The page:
Bow, Erin (Kitchener, ON)

erinbow1

Writers’ Union Member. $250 virtual visit or $400 in-person, plus travel. $700 for a day with two visits (two schools can share).   Travel costs waived in Kitchener, Waterloo, Cambridge, Guelph, and the townships.

Erin writes YA science fiction and fantasy middle grade books. With multiple awards, she’s considered one of Canada’s rising stars: Quill and Quire calls her “a new master,” and the CBC says she’s “so close to YA superstardom she can probably taste it.”  As a presenter she’s down-to-earth and funny, working to give students real answers and emotional honesty.

“I’ve had many novelists visit my classes over the years, but I can honestly say I’ve never seen one connect so well with a teenaged audience. —A.J. Blauer, Acting Head of Literary Arts, Canterbury High School (Ottawa, Ontario)

Free Virtual Visits!
I do free 10-15 minute virtual visits with classes or clubs who are reading one of my books. There’s no presentation, so I’m counting on the teacher or moderator to run a short, informal conversation or a Q&A

Audience: Any small group

Timing: 10 to 15 minutes

Presentation-style School Visits

For upper elementary and middle schools: How to Fail

A funny presentation on how I became an author by failing every step of the way. (Step one: don’t have a dream.)

I’ll give your students a peek behind the scenes of my creative process — research, writing, editing, and more — but the heart of the presentation is grit, growth, and being a little easier on yourself.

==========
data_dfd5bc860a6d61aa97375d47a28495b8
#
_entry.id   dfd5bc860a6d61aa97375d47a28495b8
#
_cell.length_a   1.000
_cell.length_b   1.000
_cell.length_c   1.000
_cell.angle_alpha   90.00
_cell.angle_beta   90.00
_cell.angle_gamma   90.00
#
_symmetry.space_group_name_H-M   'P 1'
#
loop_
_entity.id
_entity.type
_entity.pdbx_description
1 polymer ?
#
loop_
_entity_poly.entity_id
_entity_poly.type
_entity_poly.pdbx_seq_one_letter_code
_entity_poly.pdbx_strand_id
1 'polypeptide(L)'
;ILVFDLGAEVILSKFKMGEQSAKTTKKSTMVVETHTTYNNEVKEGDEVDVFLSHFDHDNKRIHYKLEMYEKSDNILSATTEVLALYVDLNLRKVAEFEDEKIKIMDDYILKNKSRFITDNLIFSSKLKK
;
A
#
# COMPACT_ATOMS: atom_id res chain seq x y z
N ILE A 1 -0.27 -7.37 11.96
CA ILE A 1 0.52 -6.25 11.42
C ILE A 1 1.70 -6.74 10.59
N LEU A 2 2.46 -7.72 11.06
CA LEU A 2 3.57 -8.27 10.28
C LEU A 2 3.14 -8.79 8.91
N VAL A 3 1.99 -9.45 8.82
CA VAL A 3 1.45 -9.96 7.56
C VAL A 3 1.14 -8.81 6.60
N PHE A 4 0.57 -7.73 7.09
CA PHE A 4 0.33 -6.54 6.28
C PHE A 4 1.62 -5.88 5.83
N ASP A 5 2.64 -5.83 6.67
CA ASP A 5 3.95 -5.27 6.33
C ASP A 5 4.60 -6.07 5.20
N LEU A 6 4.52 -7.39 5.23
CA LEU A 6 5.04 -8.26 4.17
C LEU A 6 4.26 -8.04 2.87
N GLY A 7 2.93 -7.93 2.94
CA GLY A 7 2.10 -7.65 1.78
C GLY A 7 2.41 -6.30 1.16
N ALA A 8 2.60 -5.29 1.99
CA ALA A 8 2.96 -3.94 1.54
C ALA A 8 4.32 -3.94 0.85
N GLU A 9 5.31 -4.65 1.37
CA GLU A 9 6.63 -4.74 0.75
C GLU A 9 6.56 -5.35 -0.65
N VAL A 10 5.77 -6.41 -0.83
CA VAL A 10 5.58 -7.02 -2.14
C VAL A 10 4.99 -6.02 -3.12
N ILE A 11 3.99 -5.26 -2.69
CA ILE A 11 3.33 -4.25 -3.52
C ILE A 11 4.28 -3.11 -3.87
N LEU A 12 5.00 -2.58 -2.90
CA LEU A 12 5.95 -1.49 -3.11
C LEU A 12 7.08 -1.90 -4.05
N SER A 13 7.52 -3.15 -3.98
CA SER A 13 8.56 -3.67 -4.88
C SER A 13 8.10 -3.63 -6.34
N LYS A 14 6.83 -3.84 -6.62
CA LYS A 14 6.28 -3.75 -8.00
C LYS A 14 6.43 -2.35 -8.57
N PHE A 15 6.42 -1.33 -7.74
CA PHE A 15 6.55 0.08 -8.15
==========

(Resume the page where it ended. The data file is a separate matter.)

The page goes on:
Audience: Targeted at grades 5 – 9. Single classes or whole-school gatherings.

Timing: Adaptable to your timetable, but generally 30-40 minutes plus a Q&A, for a total of 45-60 minutes.

For middle schools, high schools: How to Fall off a Roof

Neuroscientists have a question: when you’re falling to your death, does time really slow down? Being scientists, they’ve tested this by dropping volunteers from a great height. Any guesses on what they learned?

This presentation uses that answer — and other insights from modern neuroscience — to introduce new ways to think about how details and pacing change the emotional intensity of a scene.

Audience: Targetted at grades 7 – 12, writers’ craft classes, university classes, writers’ master classes. Works as a workshop for single classes, but can also be run as a presentation for a gym-ful.

Timing: Adaptable to your timetable, but generally 45-60 minutes plus a Q&A, for a total of 60-90 minutes.

For upper elementary and middle schools: Sort of Simon

Simon Sort of Says is my newest middle grade book.

This presentation takes your readers behind the scenes of writing this book — and creativity generally — starting from “where do your get your ideas” and covering everything from an ordinary writing day to the big phone call day where something amazing happens.

This presentation works for both classes who have read or are reading Simon, and for classes who are just curious about books, writing, and creativity.